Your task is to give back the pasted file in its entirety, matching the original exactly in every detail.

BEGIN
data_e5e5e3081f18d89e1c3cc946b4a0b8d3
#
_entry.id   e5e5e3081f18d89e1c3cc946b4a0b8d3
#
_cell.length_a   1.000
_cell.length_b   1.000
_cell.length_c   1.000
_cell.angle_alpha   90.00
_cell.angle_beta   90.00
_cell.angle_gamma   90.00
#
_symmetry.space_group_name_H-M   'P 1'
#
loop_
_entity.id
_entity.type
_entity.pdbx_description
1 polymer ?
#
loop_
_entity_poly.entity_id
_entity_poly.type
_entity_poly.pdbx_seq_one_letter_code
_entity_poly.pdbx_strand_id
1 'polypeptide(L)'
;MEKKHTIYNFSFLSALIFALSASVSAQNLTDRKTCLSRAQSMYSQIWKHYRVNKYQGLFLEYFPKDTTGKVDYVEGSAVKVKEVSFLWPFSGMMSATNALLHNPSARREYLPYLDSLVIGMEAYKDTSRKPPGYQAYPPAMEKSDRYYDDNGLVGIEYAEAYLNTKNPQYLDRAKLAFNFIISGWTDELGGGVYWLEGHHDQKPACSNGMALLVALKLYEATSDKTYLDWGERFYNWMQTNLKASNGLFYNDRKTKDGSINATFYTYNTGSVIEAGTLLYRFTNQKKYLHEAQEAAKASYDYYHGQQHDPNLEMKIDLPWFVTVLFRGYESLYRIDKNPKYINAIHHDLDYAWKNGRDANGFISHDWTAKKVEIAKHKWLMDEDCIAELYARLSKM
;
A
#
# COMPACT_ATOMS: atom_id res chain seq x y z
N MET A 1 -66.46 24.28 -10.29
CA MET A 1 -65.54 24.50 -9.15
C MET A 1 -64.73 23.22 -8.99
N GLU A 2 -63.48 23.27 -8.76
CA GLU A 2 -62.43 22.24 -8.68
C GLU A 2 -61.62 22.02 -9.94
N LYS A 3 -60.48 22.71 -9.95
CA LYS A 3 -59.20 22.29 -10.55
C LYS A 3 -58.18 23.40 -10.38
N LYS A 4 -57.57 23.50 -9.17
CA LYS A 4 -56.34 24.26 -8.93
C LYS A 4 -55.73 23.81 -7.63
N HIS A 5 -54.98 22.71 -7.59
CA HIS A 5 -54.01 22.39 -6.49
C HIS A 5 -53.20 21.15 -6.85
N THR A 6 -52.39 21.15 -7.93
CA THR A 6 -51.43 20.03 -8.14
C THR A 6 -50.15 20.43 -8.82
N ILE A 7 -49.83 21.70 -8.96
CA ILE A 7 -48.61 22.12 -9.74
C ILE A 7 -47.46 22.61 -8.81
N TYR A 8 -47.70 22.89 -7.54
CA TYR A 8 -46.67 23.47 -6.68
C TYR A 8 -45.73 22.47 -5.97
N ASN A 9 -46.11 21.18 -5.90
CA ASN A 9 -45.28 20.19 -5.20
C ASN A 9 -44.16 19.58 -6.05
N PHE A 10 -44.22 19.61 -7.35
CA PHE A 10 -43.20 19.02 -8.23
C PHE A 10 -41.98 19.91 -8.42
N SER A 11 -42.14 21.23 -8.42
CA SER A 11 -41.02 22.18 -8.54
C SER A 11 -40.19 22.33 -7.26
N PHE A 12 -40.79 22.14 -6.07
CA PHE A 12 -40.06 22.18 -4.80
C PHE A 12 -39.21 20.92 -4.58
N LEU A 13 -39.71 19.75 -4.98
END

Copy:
data_e5e5e3081f18d89e1c3cc946b4a0b8d3
#
_entry.id   e5e5e3081f18d89e1c3cc946b4a0b8d3
#
_cell.length_a   1.000
_cell.length_b   1.000
_cell.length_c   1.000
_cell.angle_alpha   90.00
_cell.angle_beta   90.00
_cell.angle_gamma   90.00
#
_symmetry.space_group_name_H-M   'P 1'
#
loop_
_entity.id
_entity.type
_entity.pdbx_description
1 polymer ?
#
loop_
_entity_poly.entity_id
_entity_poly.type
_entity_poly.pdbx_seq_one_letter_code
_entity_poly.pdbx_strand_id
1 'polypeptide(L)'
;MEKKHTIYNFSFLSALIFALSASVSAQNLTDRKTCLSRAQSMYSQIWKHYRVNKYQGLFLEYFPKDTTGKVDYVEGSAVKVKEVSFLWPFSGMMSATNALLHNPSARREYLPYLDSLVIGMEAYKDTSRKPPGYQAYPPAMEKSDRYYDDNGLVGIEYAEAYLNTKNPQYLDRAKLAFNFIISGWTDELGGGVYWLEGHHDQKPACSNGMALLVALKLYEATSDKTYLDWGERFYNWMQTNLKASNGLFYNDRKTKDGSINATFYTYNTGSVIEAGTLLYRFTNQKKYLHEAQEAAKASYDYYHGQQHDPNLEMKIDLPWFVTVLFRGYESLYRIDKNPKYINAIHHDLDYAWKNGRDANGFISHDWTAKKVEIAKHKWLMDEDCIAELYARLSKM
;
A
#
# COMPACT_ATOMS: atom_id res chain seq x y z
N MET A 1 -66.46 24.28 -10.29
CA MET A 1 -65.54 24.50 -9.15
C MET A 1 -64.73 23.22 -8.99
N GLU A 2 -63.48 23.27 -8.76
CA GLU A 2 -62.43 22.24 -8.68
C GLU A 2 -61.62 22.02 -9.94
N LYS A 3 -60.48 22.71 -9.95
CA LYS A 3 -59.20 22.29 -10.55
C LYS A 3 -58.18 23.40 -10.38
N LYS A 4 -57.57 23.50 -9.17
CA LYS A 4 -56.34 24.26 -8.93
C LYS A 4 -55.73 23.81 -7.63
N HIS A 5 -54.98 22.71 -7.59
CA HIS A 5 -54.01 22.39 -6.49
C HIS A 5 -53.20 21.15 -6.85
N THR A 6 -52.39 21.15 -7.93
CA THR A 6 -51.43 20.03 -8.14
C THR A 6 -50.15 20.43 -8.82
N ILE A 7 -49.83 21.70 -8.96
CA ILE A 7 -48.61 22.12 -9.74
C ILE A 7 -47.46 22.61 -8.81
N TYR A 8 -47.70 22.89 -7.54
CA TYR A 8 -46.67 23.47 -6.68
C TYR A 8 -45.73 22.47 -5.97
N ASN A 9 -46.11 21.18 -5.90
CA ASN A 9 -45.28 20.19 -5.20
C ASN A 9 -44.16 19.58 -6.05
N PHE A 10 -44.22 19.61 -7.35
CA PHE A 10 -43.20 19.02 -8.23
C PHE A 10 -41.98 19.91 -8.42
N SER A 11 -42.14 21.23 -8.42
CA SER A 11 -41.02 22.18 -8.54
C SER A 11 -40.19 22.33 -7.26
N PHE A 12 -40.79 22.14 -6.07
CA PHE A 12 -40.06 22.18 -4.80
C PHE A 12 -39.21 20.92 -4.58
N LEU A 13 -39.71 19.75 -4.98